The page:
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International Homeless Animals Day

International Homeless Animals Day

On the third Saturday of August every year, animal protection organisations and animal loving individuals come together to raise awareness for pet overpopulation and animal homelessness around the world. International Homeless Animals Day (IHAD) was conceived by the International Society for Animal Rights or ISAR in 1992 in response to the huge, increasing numbers of domesticated animals living in rescue centres and shelters or left to fend for themselves on the streets. ISAR's International Homeless Animals Day observances often include candlelit vigils and fundraising, and these have continuously grown in number, showing just how much all us animal lovers around the world really do care! Cats and dogs depend on their humans for nearly every basic need - from food and water to shelter to vet care to love and affection - there is no doubt our pets really do rely on us. Yet thousands of animals across the UK have no guardian to care for them, let alone a warm, comfortable place to curl up at night and call home. Sadly, many cats and dogs suffer and die on the streets or have to be euthanised for lack of good homes or rescue space. That is why International Homeless Animals Day is so important, and why we think everyone should get involved!


At any given time, there are an estimated 100,000 dogs – and countless cats – without homes in the UK. Life on the streets can be incredibly dangerous for these animals, with road traffic accidents, extreme temperatures and starvation being just a few ways these poor pets can suffer. These animals that live on the streets are often abandoned by the people they once depended on to care for them. People can give up on animals for all kinds of reasons, most commonly it is financial difficulties that lead to people abandoning their pets according to the RSPCA. The second most common reason is that there has been a change in the owners life, such as a new baby or moving house, which leads to the decision to abandon their cat or dog. Open-admission shelters accept every animal in need, caring for them and keeping them safe, warm, fed, and loved. But because there are so many homeless animals and not enough good homes for them all, many have to be euthanised – a procedure that’s fast and painless for animals but heartbreaking for the caring shelter workers who must perform it. About 21 dogs are euthanised in shelters across the UK every single day.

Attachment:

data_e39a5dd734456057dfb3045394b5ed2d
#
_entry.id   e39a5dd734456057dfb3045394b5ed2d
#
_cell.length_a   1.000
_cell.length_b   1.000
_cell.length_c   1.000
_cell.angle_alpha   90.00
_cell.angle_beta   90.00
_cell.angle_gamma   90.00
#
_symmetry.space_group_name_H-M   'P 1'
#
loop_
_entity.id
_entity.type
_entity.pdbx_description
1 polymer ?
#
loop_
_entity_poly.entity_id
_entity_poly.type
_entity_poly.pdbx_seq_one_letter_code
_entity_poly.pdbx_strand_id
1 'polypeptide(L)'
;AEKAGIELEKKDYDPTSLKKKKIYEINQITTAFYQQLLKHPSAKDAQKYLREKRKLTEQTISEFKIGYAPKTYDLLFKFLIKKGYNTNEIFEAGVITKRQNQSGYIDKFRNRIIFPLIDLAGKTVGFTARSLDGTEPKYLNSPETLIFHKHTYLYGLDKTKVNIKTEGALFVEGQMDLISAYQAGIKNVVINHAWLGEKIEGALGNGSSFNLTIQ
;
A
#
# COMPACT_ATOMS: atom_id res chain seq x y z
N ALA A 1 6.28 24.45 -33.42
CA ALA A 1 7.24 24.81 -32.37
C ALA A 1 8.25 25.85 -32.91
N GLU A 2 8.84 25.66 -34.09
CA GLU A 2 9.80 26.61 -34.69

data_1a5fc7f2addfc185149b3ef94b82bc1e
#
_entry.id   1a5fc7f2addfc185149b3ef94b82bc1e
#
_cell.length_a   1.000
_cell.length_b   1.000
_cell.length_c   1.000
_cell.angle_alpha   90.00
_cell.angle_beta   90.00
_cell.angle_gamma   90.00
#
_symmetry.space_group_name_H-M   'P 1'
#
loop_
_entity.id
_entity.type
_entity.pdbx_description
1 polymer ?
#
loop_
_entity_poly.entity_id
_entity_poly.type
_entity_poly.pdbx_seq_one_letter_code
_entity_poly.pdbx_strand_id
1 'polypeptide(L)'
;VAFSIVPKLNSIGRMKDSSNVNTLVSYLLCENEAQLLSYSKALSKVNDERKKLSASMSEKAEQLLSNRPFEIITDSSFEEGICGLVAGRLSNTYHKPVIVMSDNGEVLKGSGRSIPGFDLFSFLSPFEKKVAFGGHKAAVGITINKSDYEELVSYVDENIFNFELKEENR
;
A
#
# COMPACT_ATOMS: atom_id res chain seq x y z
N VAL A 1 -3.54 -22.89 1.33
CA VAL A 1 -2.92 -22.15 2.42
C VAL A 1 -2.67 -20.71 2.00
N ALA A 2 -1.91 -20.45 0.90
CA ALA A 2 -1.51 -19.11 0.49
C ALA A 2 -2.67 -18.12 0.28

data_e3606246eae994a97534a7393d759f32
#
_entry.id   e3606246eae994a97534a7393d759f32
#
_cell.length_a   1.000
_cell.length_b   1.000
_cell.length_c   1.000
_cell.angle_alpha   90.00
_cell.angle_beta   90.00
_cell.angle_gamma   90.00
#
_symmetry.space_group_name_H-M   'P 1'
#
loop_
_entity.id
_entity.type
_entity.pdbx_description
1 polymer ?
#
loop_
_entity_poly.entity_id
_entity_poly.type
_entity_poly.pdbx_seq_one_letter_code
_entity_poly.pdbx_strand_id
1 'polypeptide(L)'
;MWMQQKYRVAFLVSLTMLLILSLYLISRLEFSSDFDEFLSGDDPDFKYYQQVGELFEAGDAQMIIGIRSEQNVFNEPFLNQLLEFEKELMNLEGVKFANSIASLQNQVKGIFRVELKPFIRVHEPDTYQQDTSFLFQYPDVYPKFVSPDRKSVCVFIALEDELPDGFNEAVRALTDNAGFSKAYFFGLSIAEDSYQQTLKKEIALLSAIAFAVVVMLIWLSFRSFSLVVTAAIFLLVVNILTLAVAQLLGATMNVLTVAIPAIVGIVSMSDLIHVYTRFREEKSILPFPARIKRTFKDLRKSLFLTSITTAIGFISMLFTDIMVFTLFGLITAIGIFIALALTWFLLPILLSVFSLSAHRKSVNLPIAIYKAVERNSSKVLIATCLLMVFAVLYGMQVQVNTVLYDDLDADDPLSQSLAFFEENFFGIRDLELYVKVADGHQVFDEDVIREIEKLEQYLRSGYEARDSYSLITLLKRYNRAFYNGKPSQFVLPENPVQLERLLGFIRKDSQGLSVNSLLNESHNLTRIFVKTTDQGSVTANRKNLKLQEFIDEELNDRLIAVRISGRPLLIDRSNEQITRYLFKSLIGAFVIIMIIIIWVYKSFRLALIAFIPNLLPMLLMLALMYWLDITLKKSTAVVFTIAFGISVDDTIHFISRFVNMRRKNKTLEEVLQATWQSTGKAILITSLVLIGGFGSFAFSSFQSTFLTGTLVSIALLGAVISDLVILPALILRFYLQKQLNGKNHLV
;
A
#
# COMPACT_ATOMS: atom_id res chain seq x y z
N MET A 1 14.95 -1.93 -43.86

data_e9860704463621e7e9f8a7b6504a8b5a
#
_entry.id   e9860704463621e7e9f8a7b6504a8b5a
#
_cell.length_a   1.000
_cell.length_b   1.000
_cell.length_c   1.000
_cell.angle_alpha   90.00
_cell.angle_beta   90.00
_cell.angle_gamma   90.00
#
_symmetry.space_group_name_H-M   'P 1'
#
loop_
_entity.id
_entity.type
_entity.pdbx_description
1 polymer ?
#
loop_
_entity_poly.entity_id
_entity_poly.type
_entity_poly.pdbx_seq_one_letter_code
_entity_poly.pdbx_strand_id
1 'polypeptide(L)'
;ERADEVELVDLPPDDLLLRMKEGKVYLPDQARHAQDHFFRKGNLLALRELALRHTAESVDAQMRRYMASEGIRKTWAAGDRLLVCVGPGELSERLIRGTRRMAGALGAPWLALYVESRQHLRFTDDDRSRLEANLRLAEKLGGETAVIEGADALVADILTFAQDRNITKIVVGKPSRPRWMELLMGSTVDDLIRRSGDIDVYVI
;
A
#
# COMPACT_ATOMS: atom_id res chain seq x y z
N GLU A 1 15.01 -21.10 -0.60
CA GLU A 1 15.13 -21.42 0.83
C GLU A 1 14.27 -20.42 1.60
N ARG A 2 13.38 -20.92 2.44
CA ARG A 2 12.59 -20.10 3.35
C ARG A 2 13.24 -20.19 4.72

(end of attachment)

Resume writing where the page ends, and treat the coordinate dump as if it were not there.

Cat flow chart

Animal homelessness is a complex crisis, but the solution is simple: adopt animals from shelters or the streets instead of buying them from breeders or pet shops, and prevent unwanted animals from being born by always having your companion animals spayed or neutered. Just one litter of kittens or puppies can quickly lead to hundreds or even thousands of animals if the cycle of un-neutered pets continues. Giving animals as gifts is also a big contributing factor to animal homelessness as people do not think of the lifetime commitment that comes with a new pet and whether the recipient is ready for that commitment. When it comes to adopting, many animals are overlooked simply for their breed or colour. Many people believe Staffordshire Bull Terriers or Rottweilers to be 'aggressive' breeds which means they are less likely to be adopted from a shelter. Blue Cross reported a 65% rise in the number of black cats they took in each year between 2007 and 2013, speculating that the increase was because black cats don’t show up as well in selfies and so less people were willing to adopt them. 

 A candlelit vigil in Mexico for IHAD

So what can we do to help? Organised International Homeless Animal Day activities often include candlelight vigils, adopt-a-thons, spay/neuter clinics, rallies, sponsored dog walks and more. You can donate to the International Society for Animal Rights directly to support the incredible work they do for International Homeless Animals Day and beyond. You could also consider donating to a local animal rescue shelter or charity to help care for animals in need. Fostering animals, volunteering at local shelters, and donating bedding, food, and toys is also a great way to help out. Spreading the word to friends and family about the homeless animals crisis and encouraging them to adopt and spay/neuter their pets is also a brilliant way to help out. You can also take part in ISAR's online virtual candlelit vigil here, or search for events near you hereLet’s celebrate the next International Homeless Animals’ Day by eliminating the very need for it.

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